No matter where we are on Feb. 12, every American from sea to shining sea will celebrate the 200th birthday of our greatest president -- Abraham Lincoln. Song, speech, pageant and ceremony will mark the occasion.
The nation's capital, where Lincoln helped preserve the Union, will offer numerous opportunities to celebrate. The Abraham Lincoln Bicentennial Commission hosts the national ceremony at the Lincoln Memorial, a birthday breakfast, and a Webcast teach-in available to students around the world.
Congress pays tribute in the Capitol Rotunda, and the Library of Congress opens its national exhibit.
Exhibits at several Smithsonian museums offer glimpses into the 16th president's life with photos, documents and artifacts. In celebrating Lincoln and his legacy of freedom, democracy and equality of opportunity, we celebrate the true meaning of America.
Few leaders in history have captured the hearts and minds of so many people in so many nations as Abraham Lincoln. He is so universally revered that he sometimes seems as much a president for the world as for our own country. From Springfield, Ill., to Warsaw, Poland, from Red Square to Tiananmen Square, Lincoln is an inspiration.
There is a very logical (SET ITAL) global (END ITAL) extension of Lincoln's view of the "American idea" -- that the principles enunciated in America's Declaration of Independence are universal, and that freedom is not just for some people, but for all people, and not just for one time, but for all time.
These ideals were the driving force behind Lincoln's life and his political career. The Declaration of Independence was so central to his politics, and so close to his heart, that in the bleak winter of 1861, on his journey from Springfield to the inauguration in Washington, he felt he had to stop at Independence Hall in Philadelphia.
He knew the American experiment in democracy and freedom was in grave peril, as was his own life. And in the very building where the declaration was signed, Lincoln spoke of that "something in that Declaration giving liberty, not alone to the people of this country, but hope to the world for all future time. It was that which gave promise that in due time the weights should be lifted from the shoulders of all men, and that all should have an equal chance."
And then Lincoln added the words that prophesied his destiny, and that of our nation: "If this country cannot be saved without giving up that principle, I was about to say that I would rather be assassinated on this spot than to surrender it."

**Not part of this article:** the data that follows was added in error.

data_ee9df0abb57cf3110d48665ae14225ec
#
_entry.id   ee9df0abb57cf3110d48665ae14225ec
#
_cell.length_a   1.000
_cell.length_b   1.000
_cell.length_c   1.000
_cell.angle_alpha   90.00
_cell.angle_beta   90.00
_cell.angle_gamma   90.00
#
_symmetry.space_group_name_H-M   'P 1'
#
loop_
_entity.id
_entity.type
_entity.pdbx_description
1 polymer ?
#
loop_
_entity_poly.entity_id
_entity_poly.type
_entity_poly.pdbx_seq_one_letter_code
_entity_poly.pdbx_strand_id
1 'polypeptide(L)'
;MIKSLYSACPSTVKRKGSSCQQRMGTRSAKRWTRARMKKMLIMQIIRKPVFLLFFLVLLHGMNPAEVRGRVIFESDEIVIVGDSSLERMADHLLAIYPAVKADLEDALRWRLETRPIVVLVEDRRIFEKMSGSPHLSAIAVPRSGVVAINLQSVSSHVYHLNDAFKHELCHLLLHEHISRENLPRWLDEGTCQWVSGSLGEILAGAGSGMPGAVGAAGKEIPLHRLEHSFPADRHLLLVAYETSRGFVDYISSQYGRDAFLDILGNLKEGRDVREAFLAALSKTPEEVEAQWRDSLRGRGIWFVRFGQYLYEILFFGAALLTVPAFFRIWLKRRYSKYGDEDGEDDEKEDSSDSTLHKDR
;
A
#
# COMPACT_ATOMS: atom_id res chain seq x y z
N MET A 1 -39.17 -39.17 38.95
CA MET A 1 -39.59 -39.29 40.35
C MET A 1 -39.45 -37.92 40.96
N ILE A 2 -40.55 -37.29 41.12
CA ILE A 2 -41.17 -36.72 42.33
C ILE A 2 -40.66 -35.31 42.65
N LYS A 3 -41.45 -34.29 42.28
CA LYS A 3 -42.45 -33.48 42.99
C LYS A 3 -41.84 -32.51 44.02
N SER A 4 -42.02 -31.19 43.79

Lincoln risked both his career and his life to save the Union and defend the inalienable rights to life, liberty and the pursuit of happiness for all people.
Were he with us today, Lincoln would remind us that the global surge toward freedom really began in the Revolution of 1776, the revolution whose promise won't be fulfilled until all nations embrace the inalienable rights Thomas Jefferson inscribed in our declaration.
Lincoln was not the first to link the success of American democracy to the hopes of all mankind. From our republic's earliest days, George Washington, Alexander Hamilton, Thomas Jefferson, Benjamin Franklin and other great statesmen believed that the American experiment in human freedom and democracy was without precedent -- and would, if successful, be a precedent for others.
But Lincoln showed us the way. He believed that the American system of upward mobility was the bedrock of our democracy, that no individual is excluded from the American Dream and that poverty is not a permanent condition. And, like the story of the "Good Shepherd" from Hebrew and Christian scripture, he believed we must move forward, but not leave anyone behind.
Lincoln drew on this classical liberal view of human nature when he introduced the Homestead Act of 1862, which transferred over a million acres of public lands in the West to the immigrant-poor and became the most successful anti-poverty program in American history.
Within a year, nearly 100,000 homesteaders and immigrants eagerly seized the opportunity to own their own land. They built homes and farms on 1.5 million acres, forging better lives for themselves, their families and indeed their country.